Name: Shiraz Harel
Class Year: 2023
Hometown: San Francisco Bay Area, Calif.
Internship Organization: Yale Pediatric Diabetes Center
Job Title: Undergraduate Researcher
Award: Endowed Internship Fund
What’s happening at your internship?
I’ve been working on a qualitative research study about access and affordability of type 1 diabetes medication and supplies with Dr. Laura Nally at the Yale Pediatric Diabetes Center. Currently, we are interviewing participants and hearing about their experiences. One of the fundamental issues with clinical research is that the participant pool typically consists of people who already regularly go to doctor’s appointments and thus have a certain level of access to healthcare. To address this issue and ensure that this study encompasses the experiences of many different people with diabetes, we reached out to aid-related diabetes organizations to recruit from their audience. So far, this has been an incredibly eye-opening experience for me, and I am now even more passionate about reforming the U.S. healthcare system than before. I hope that this research will show the extent of the problems of accessing and affording insulin and other diabetes medication and supplies in the U.S. healthcare system and influence legislators to make policy changes.
Why did you apply for this internship?
Along with having type 1 diabetes, I volunteer for a non-profit called the Embrace Foundation, which receives diabetes medication and supplies donations from those who have excess supplies and sends them to those in need, so I am very passionate about the topic. I reached out to Dr. Nally about my interest in her research, and I was very fortunate that she agreed to be my research mentor for the summer. We came up with the specific research topic together, and she has been guiding me through every step of the process of clinical qualitative research. I feel lucky to be working on a project that is so close to my heart.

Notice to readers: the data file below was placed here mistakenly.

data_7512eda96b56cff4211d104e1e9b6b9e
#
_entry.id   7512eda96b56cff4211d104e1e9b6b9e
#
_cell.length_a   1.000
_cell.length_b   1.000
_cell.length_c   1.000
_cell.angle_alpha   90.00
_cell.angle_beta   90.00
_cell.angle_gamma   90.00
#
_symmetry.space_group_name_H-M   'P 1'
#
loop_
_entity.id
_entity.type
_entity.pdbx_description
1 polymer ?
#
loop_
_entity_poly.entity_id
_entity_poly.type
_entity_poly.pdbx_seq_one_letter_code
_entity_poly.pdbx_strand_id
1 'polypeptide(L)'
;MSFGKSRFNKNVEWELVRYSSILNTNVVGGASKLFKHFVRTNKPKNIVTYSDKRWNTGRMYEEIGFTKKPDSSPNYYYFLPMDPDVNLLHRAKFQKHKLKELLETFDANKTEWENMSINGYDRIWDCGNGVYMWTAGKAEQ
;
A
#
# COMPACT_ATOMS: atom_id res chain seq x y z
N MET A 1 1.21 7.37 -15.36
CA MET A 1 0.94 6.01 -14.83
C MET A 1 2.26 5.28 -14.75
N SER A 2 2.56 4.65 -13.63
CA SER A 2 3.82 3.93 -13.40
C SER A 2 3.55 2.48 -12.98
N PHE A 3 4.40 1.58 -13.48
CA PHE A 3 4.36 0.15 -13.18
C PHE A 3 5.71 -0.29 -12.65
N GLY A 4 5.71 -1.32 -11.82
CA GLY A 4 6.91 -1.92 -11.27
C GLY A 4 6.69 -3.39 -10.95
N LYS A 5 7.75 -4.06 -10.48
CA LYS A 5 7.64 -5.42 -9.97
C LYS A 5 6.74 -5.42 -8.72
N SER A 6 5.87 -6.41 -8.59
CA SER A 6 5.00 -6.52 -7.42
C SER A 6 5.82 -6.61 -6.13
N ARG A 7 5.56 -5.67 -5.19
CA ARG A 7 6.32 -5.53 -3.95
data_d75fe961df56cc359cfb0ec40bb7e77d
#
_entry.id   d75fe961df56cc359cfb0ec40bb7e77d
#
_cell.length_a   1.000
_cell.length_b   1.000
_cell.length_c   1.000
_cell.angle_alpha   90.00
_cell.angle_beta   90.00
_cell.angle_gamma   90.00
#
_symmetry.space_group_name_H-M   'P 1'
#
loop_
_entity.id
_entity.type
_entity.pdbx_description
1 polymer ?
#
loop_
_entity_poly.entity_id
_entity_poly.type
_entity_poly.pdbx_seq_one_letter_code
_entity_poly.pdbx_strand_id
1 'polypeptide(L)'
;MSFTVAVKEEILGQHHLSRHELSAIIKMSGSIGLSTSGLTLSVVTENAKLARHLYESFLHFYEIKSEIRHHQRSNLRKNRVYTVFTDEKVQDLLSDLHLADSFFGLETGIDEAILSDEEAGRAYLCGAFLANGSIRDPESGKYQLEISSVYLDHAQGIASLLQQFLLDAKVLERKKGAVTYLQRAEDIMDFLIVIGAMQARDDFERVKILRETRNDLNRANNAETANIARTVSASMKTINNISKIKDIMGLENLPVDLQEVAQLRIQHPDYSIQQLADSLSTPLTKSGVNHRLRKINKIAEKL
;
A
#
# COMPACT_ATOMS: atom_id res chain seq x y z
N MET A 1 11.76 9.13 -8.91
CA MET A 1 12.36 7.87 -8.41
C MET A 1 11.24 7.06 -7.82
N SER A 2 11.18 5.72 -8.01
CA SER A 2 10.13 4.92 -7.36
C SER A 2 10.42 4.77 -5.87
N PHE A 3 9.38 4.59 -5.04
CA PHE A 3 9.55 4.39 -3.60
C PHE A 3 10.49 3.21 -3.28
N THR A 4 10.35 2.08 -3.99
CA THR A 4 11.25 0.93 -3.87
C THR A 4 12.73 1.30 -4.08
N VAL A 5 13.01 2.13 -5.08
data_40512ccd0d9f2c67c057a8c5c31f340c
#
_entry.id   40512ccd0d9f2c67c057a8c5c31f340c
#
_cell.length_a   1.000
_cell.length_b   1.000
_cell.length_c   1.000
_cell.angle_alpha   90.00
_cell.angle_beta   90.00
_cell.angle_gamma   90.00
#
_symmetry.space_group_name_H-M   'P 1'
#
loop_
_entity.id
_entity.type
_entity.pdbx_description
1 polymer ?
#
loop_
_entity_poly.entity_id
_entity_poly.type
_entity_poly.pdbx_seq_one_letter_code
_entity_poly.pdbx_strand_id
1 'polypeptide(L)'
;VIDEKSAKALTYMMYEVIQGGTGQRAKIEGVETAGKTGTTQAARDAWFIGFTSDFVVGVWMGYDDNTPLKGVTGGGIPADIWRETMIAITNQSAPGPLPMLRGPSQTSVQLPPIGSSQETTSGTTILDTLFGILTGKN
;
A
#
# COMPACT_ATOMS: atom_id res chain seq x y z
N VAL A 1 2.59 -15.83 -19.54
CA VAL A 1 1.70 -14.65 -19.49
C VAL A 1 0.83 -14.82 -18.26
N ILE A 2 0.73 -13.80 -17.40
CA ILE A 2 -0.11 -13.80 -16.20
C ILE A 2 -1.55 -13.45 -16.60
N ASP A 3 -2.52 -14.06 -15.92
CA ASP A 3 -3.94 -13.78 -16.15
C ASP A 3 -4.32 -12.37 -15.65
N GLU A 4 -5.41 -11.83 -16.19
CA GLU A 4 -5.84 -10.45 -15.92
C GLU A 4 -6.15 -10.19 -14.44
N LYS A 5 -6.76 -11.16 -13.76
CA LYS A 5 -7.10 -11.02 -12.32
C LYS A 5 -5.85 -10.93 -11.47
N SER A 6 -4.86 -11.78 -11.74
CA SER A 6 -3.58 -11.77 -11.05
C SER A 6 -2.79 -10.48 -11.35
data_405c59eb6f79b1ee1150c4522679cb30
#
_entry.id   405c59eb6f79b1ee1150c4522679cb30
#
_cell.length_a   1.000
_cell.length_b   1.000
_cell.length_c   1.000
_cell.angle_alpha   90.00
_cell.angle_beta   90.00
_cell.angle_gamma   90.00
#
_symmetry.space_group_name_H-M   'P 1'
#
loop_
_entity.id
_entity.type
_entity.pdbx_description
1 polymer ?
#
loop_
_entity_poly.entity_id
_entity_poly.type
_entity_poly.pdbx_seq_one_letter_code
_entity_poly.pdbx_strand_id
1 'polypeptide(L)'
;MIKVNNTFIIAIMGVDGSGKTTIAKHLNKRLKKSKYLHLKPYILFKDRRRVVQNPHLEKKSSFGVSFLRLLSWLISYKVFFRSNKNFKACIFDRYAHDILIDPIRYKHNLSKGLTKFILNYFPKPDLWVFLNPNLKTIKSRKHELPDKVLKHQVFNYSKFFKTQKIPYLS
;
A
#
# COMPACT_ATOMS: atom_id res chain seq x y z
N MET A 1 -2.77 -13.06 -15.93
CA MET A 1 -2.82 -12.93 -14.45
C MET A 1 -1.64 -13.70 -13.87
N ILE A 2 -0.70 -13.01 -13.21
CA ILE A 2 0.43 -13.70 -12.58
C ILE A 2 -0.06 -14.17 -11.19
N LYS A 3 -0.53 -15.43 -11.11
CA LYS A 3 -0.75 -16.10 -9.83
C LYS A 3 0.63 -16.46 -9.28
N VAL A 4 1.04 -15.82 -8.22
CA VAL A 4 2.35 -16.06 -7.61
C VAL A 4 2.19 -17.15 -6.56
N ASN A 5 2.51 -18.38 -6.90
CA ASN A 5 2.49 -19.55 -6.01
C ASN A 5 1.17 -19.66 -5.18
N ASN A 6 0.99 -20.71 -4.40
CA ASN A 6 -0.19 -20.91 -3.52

Can you talk about the skills you are learning and why they are important to you?
This internship has supported me in my time management, confidence, communication, creativity, and organizational skills. The internship is very flexible, so I schedule most of my meetings and working-time myself. This has been challenging but has pushed me to improve my time management, communication, and organizational skills, which are all key skills for academic and professional success. Having professional meetings and creating materials for the research has helped me gain confidence and use my creativity in my work - both of which are valuable for professional and personal relationships and creating quality work. I feel that the academic rigor of Bryn Mawr has helped prepare me for this internship.
What is most rewarding about your internship?
The most rewarding part of this internship has been hearing about participants’ experiences managing diabetes. I had heard stories about people struggling to afford their insulin and other supplies in news articles but had never spoken to someone going through this myself. It enrages me that thousands of people have near-death experiences due to a completely solvable issue, but I feel empowered that I can be part of the solution.
Visit the Summer Internship Stories page to read more about student internship experiences.